Essentially, Tampa’s pass rush may be rendered moot if they can’t consistently stop the Chiefs’ running game, quick passes, RPO’s, or wide receiver and tight end screens to the likes of Mecole Hardman, Tyreek Hill and Travis Kelce.

Despite the Chiefs’ ability to pass the football, offensive coordinator Eric Bieniemy would love to have some success on the ground with the current state of their offensive line. But Tampa holds the edge there as well.

The Bucs have the second-best run defense in the league this season according to Football Outsiders‘ DVOA metric. Ndamukong Suh and rookie Vita Vea are the interior defenders tasked with corralling rookie Clyde Edwards-Heliare and former Steelers great Le’Veon Bell at running back for the Chiefs.

If Kansas City can miraculously find consistent success on the ground, then they’ll likely win this game, but that’s unlikely, leaving the game in Mahomes’ hands, as it should be.

As previously mentioned, maybe Tampa blitzes a few more times in this game than their last matchup with Kansas City. After all, linebacker Devin White has nine sacks this season. But most would agree that blitzing Mahomes still remains too much of a risk.

Tampa would like to get pressure on Mahomes with just their defensive front four, and the aforementioned edge rushers and Suh up the middle (Suh has six sacks, 19 QB hits in 2020) have a good chance of providing that, making things a bit tougher on Kansas City’s seemingly unstoppable offense.

Defending Tyreek Hill, Travis Kelce

On Tuesday night, For The Win senior writer Steven Ruiz took to Twitter to ask this valid question:

In my football lifetime, I think an argument could be made for Tom Brady, Randy Moss and Wes Welker for one season (2007), Peyton Manning, Marvin Harrison and Reggie Wayne for multiple seasons (mid 2000s), or Kurt Warner, Marshall Faulk and Isaac Bruce/Torry Holt for the “Greatest Show on Turf” Rams.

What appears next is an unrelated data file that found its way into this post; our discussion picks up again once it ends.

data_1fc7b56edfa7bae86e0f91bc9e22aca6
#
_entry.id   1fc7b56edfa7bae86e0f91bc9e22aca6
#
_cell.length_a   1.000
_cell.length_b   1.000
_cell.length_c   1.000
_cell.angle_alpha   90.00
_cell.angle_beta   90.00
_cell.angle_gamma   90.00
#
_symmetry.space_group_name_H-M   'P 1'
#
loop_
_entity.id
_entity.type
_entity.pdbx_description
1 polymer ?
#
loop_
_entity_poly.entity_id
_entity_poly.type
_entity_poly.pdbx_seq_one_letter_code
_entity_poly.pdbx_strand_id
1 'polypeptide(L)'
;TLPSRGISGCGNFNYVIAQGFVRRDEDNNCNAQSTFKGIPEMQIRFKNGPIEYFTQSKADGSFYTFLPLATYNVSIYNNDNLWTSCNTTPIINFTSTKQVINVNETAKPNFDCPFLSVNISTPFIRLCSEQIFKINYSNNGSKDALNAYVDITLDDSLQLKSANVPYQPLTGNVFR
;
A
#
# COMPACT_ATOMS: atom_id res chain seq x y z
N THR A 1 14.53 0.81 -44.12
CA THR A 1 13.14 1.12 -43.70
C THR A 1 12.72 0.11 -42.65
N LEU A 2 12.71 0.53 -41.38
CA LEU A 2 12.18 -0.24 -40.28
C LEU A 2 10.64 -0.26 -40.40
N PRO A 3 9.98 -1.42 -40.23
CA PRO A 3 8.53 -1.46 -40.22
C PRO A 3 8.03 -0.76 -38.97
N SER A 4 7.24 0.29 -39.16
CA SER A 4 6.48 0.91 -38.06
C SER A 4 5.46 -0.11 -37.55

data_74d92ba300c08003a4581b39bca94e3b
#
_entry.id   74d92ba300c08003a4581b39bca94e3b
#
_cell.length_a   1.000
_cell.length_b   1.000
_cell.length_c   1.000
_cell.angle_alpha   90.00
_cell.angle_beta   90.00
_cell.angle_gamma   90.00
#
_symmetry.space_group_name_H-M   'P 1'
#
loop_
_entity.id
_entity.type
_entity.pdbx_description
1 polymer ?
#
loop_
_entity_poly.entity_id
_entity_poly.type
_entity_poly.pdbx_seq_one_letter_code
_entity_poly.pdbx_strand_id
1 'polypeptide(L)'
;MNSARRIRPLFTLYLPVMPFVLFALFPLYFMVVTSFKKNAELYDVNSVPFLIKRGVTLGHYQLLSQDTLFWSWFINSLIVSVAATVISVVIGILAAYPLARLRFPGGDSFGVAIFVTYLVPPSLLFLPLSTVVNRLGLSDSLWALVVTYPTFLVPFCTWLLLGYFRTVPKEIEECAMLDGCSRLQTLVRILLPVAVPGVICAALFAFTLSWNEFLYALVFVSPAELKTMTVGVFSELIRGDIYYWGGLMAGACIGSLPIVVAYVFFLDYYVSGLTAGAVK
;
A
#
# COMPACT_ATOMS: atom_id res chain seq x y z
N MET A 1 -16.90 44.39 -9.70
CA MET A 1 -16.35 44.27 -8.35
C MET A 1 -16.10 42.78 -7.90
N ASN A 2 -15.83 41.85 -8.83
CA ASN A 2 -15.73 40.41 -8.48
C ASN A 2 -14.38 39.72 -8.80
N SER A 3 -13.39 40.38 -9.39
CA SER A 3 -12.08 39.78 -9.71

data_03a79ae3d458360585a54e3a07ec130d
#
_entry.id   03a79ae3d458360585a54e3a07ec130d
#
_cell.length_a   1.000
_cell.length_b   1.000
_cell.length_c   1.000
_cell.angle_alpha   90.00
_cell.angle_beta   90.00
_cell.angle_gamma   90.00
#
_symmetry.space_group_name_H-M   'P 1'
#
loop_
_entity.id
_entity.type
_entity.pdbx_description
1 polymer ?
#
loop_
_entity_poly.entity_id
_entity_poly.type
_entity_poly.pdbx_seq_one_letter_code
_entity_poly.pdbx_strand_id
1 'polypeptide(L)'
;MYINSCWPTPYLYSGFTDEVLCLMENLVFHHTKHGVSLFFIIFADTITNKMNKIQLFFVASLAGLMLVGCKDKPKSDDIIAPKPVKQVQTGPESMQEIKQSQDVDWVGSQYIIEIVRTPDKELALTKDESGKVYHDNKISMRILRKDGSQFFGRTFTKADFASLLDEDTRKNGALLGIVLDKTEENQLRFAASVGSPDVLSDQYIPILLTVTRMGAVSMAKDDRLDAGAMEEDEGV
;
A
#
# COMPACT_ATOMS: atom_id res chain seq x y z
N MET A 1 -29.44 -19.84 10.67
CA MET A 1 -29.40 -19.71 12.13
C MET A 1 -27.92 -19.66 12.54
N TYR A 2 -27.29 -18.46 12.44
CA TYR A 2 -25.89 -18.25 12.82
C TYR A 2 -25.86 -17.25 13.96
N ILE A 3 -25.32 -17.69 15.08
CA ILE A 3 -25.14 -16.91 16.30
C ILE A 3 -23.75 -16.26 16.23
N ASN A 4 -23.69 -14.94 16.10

However, the shear uniqueness of Tyreek Hill and Travis Kelce’s skill sets, along with their production with Mahomes at QB, make it hard to argue Steven’ point.

We’re all aware of Mahomes’ ability, but Hill and Kelce are also major cogs in this offense.

Hill is the greatest speed receiver of all-time (unreal speed and stop-start quickness/burst) and most unique deep threat ever. Kelce is the best route-running tight end of all time, and is making his case as the best pass-catching tight end ever, as well.

In the Chiefs’ win over Tampa in Week 12, the Bucs opted to leave cornerback Carlton Davis on Hill for a boatload of snaps. Hill historically ended up with 203 receiving yards (and two scores) in the first quarter, and finished with 269 yards and three touchdowns on 13 catches. According to NFL Next Gen Stats, 201 of Hill’s receiving yards came with Davis as the closest defender.

Tampa was running a lot of single-high looks and coverages (Cover 1, Cover 3) at that point in the season. Since that game, Bowles has had Tampa playing more 2-Man coverage, and more two-high safety looks in general, to greater results.

Tampa Bay GM Jason Licht has did an awesome job putting together this young, underrated secondary with boundary cornerbacks Davis (2nd round, 2019 NFL Draft) and Sean Murphy-Bunting (2nd round, 2018), safeties Jordan Whitehead (4th round, 2018) and Antoine Winfield Jr. (2nd round, 2020) and nickel cornerback Jamel Dean (3rd round, 2019).

Each of these players can have consistent success in man coverage versus certain opponents, but that’s not the case when defending Mahomes passing to Hill and Kelce, at least not when Tampa is aligned in single-high coverage.